The prognostic factors of hypotension after rapid sequence intubation

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Abstract

Background:

Rapid sequence intubation (RSI) has achieved high success and low complication rate in the ED. However, hypotension after RSI does occur. This study aimed to identify the prognostic factors of hypotension after RSI.

Methods:

This study identified patients who needed emergency airway management and then divided them into 2 groups. Patients in the first group were the hypotension group, whose systolic blood pressure (SBP) was found to be greater than 90 mm Hg before RSI but less than 90 mm Hg after RSI. Patients in the second group were deemed as the control group whose pre-SBP and post-SBP were greater than 90 mm Hg. The following variables were measured in the study: age, sex, body weight, patients' underlying disease and ongoing disease, the initial vital signs, and laboratory tests. A prognostic model with multiple logistic regression was established based on significant findings from univariate analysis.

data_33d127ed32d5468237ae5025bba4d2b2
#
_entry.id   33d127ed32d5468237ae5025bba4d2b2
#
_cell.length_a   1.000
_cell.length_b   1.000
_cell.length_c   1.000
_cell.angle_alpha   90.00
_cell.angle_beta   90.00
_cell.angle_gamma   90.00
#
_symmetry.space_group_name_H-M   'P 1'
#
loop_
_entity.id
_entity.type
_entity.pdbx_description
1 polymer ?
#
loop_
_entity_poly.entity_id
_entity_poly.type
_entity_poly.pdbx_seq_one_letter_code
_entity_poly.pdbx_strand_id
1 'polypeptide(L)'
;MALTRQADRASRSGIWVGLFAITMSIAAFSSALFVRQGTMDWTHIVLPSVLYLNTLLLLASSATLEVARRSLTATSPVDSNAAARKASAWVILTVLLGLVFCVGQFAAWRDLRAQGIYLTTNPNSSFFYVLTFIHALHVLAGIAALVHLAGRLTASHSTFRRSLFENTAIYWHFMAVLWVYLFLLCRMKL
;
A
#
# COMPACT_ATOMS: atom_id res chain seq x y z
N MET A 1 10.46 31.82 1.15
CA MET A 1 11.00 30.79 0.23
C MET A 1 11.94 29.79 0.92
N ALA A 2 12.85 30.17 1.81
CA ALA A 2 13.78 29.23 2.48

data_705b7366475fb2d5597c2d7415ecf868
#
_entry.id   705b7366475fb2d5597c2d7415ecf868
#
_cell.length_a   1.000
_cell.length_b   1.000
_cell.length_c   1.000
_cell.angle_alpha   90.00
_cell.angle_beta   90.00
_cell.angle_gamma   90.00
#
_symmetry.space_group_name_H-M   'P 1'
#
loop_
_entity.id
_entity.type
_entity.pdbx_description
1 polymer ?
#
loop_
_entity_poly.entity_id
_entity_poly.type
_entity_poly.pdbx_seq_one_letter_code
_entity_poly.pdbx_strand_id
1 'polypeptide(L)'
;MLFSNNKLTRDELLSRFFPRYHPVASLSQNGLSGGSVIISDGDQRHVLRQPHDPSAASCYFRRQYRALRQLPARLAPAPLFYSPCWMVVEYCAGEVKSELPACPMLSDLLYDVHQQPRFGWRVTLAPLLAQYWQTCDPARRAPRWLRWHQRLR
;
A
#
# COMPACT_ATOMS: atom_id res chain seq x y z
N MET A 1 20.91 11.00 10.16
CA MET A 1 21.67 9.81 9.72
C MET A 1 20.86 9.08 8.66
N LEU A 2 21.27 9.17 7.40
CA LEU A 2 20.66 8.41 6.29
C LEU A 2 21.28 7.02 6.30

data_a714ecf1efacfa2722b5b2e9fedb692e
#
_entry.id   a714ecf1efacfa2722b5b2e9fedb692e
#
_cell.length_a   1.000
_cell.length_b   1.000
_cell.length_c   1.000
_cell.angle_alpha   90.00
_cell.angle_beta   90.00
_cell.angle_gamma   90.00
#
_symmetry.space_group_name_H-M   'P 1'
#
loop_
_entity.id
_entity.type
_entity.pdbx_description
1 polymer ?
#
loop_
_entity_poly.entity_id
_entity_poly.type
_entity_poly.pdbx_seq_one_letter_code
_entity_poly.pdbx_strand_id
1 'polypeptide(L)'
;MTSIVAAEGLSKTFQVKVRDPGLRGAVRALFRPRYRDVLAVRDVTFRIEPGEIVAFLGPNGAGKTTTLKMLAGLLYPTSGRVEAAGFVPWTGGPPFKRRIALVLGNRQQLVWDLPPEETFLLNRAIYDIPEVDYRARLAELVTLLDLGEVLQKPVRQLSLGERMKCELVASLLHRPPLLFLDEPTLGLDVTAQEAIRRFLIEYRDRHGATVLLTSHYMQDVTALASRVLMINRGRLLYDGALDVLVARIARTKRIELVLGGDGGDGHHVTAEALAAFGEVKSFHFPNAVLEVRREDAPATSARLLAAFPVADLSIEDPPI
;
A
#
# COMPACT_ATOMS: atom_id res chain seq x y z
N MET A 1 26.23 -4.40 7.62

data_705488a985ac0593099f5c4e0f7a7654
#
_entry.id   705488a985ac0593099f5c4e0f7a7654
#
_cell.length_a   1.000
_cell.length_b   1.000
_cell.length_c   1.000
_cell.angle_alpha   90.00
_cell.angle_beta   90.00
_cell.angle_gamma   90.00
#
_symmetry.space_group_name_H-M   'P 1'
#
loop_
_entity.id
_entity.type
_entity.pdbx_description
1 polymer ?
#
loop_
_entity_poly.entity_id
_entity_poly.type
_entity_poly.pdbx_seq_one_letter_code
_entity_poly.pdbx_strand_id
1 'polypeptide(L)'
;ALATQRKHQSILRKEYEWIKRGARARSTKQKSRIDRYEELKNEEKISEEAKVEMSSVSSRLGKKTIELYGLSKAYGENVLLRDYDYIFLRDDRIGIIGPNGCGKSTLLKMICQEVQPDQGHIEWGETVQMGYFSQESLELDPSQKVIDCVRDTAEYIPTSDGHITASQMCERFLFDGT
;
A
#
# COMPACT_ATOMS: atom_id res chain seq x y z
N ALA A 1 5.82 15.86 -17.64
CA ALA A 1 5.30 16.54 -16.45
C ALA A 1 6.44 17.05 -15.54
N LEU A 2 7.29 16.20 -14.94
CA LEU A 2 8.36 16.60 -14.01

Results:

A total of 149 patients were recruited from the ED in this study, with 28 patients in the hypotension group and 121 patients in the control group. After univariate analysis, there were 6 factors identified as significant findings including chronic obstructive pulmonary disease, sepsis, albumin, lidocaine, low body weight (<55 kg), and preintubation blood pressure of less than 140 mm Hg. Multiple logistic regression has demonstrated that patients' underlying diseases, anthropometric parameters, and drug medications were factors related to postintubation hypotension among ED patients.

Conclusions:

Clinical practitioners in the ED should take a patient's predisposing factors into serious consideration before emergency intubation while a preplanned strategy is made.

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